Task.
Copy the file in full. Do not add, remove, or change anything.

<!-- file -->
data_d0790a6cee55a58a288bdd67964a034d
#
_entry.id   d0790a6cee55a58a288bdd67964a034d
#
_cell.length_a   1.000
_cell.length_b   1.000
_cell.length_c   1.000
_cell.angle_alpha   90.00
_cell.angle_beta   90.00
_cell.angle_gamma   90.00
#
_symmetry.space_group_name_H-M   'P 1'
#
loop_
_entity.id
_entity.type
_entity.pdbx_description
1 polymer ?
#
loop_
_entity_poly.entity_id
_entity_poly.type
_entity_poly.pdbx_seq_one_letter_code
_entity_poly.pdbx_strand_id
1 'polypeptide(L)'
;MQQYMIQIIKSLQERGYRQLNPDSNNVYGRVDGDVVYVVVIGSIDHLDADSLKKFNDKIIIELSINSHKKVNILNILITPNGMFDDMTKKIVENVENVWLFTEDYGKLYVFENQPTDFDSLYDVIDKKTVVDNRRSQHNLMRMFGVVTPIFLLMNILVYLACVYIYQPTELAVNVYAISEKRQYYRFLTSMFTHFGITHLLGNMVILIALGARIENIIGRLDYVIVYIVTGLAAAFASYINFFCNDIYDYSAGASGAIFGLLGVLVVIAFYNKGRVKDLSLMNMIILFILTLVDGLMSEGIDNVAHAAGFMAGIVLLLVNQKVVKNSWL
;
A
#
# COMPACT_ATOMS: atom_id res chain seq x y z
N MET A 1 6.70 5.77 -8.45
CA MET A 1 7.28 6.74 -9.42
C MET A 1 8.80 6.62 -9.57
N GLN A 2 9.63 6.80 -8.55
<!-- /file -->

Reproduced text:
data_d0790a6cee55a58a288bdd67964a034d
#
_entry.id   d0790a6cee55a58a288bdd67964a034d
#
_cell.length_a   1.000
_cell.length_b   1.000
_cell.length_c   1.000
_cell.angle_alpha   90.00
_cell.angle_beta   90.00
_cell.angle_gamma   90.00
#
_symmetry.space_group_name_H-M   'P 1'
#
loop_
_entity.id
_entity.type
_entity.pdbx_description
1 polymer ?
#
loop_
_entity_poly.entity_id
_entity_poly.type
_entity_poly.pdbx_seq_one_letter_code
_entity_poly.pdbx_strand_id
1 'polypeptide(L)'
;MQQYMIQIIKSLQERGYRQLNPDSNNVYGRVDGDVVYVVVIGSIDHLDADSLKKFNDKIIIELSINSHKKVNILNILITPNGMFDDMTKKIVENVENVWLFTEDYGKLYVFENQPTDFDSLYDVIDKKTVVDNRRSQHNLMRMFGVVTPIFLLMNILVYLACVYIYQPTELAVNVYAISEKRQYYRFLTSMFTHFGITHLLGNMVILIALGARIENIIGRLDYVIVYIVTGLAAAFASYINFFCNDIYDYSAGASGAIFGLLGVLVVIAFYNKGRVKDLSLMNMIILFILTLVDGLMSEGIDNVAHAAGFMAGIVLLLVNQKVVKNSWL
;
A
#
# COMPACT_ATOMS: atom_id res chain seq x y z
N MET A 1 6.70 5.77 -8.45
CA MET A 1 7.28 6.74 -9.42
C MET A 1 8.80 6.62 -9.57
N GLN A 2 9.63 6.80 -8.55